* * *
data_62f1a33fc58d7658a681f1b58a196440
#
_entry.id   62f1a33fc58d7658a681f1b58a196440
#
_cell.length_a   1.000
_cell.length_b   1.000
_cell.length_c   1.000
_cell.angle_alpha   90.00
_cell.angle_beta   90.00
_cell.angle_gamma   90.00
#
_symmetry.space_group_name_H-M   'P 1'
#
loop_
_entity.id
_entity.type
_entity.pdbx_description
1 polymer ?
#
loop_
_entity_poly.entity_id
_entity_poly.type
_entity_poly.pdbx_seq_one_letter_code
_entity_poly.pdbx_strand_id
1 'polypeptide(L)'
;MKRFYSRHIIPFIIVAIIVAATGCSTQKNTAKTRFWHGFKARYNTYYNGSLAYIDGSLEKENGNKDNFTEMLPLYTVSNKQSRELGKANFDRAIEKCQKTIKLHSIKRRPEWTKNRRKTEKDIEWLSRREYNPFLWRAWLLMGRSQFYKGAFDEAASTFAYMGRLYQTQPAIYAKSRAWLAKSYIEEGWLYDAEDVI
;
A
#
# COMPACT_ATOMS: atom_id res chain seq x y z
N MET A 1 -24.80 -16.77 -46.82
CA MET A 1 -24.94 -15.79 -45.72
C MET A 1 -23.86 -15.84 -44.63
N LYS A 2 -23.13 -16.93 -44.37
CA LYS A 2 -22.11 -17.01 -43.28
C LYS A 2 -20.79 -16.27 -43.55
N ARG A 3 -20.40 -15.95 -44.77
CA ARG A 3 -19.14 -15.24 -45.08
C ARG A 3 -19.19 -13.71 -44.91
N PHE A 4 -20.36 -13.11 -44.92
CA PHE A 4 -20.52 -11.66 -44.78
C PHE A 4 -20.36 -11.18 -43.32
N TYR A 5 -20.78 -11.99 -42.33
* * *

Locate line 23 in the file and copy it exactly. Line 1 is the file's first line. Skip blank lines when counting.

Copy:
_entity_poly.pdbx_seq_one_letter_code